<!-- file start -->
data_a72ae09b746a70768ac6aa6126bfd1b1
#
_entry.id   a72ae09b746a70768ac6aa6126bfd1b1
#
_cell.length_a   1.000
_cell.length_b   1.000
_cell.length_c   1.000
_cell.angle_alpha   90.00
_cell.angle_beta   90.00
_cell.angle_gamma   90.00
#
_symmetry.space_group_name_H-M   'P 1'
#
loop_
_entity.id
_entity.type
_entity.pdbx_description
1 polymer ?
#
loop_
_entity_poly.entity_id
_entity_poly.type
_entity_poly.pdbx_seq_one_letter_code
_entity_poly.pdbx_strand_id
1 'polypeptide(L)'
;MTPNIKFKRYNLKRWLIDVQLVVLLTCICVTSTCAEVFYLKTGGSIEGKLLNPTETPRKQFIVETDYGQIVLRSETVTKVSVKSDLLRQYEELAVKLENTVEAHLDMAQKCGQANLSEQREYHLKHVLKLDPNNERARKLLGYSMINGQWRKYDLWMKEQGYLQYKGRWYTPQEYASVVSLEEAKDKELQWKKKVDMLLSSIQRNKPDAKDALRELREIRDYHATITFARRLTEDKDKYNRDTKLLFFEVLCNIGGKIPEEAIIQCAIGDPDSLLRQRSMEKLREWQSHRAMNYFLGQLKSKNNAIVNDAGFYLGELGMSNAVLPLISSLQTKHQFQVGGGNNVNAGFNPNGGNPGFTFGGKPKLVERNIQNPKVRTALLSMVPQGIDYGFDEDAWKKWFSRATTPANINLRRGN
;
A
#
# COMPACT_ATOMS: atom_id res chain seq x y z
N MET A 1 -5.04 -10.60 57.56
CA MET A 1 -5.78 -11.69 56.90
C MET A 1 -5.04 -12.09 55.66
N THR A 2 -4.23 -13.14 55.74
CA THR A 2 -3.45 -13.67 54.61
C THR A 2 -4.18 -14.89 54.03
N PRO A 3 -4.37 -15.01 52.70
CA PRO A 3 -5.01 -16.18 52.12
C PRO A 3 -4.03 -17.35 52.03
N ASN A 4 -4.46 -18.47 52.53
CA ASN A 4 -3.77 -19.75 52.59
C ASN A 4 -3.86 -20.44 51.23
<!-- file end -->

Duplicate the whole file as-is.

data_a72ae09b746a70768ac6aa6126bfd1b1
#
_entry.id   a72ae09b746a70768ac6aa6126bfd1b1
#
_cell.length_a   1.000
_cell.length_b   1.000
_cell.length_c   1.000
_cell.angle_alpha   90.00
_cell.angle_beta   90.00
_cell.angle_gamma   90.00
#
_symmetry.space_group_name_H-M   'P 1'
#
loop_
_entity.id
_entity.type
_entity.pdbx_description
1 polymer ?
#
loop_
_entity_poly.entity_id
_entity_poly.type
_entity_poly.pdbx_seq_one_letter_code
_entity_poly.pdbx_strand_id
1 'polypeptide(L)'
;MTPNIKFKRYNLKRWLIDVQLVVLLTCICVTSTCAEVFYLKTGGSIEGKLLNPTETPRKQFIVETDYGQIVLRSETVTKVSVKSDLLRQYEELAVKLENTVEAHLDMAQKCGQANLSEQREYHLKHVLKLDPNNERARKLLGYSMINGQWRKYDLWMKEQGYLQYKGRWYTPQEYASVVSLEEAKDKELQWKKKVDMLLSSIQRNKPDAKDALRELREIRDYHATITFARRLTEDKDKYNRDTKLLFFEVLCNIGGKIPEEAIIQCAIGDPDSLLRQRSMEKLREWQSHRAMNYFLGQLKSKNNAIVNDAGFYLGELGMSNAVLPLISSLQTKHQFQVGGGNNVNAGFNPNGGNPGFTFGGKPKLVERNIQNPKVRTALLSMVPQGIDYGFDEDAWKKWFSRATTPANINLRRGN
;
A
#
# COMPACT_ATOMS: atom_id res chain seq x y z
N MET A 1 -5.04 -10.60 57.56
CA MET A 1 -5.78 -11.69 56.90
C MET A 1 -5.04 -12.09 55.66
N THR A 2 -4.23 -13.14 55.74
CA THR A 2 -3.45 -13.67 54.61
C THR A 2 -4.18 -14.89 54.03
N PRO A 3 -4.37 -15.01 52.70
CA PRO A 3 -5.01 -16.18 52.12
C PRO A 3 -4.03 -17.35 52.03
N ASN A 4 -4.46 -18.47 52.53
CA ASN A 4 -3.77 -19.75 52.59
C ASN A 4 -3.86 -20.44 51.23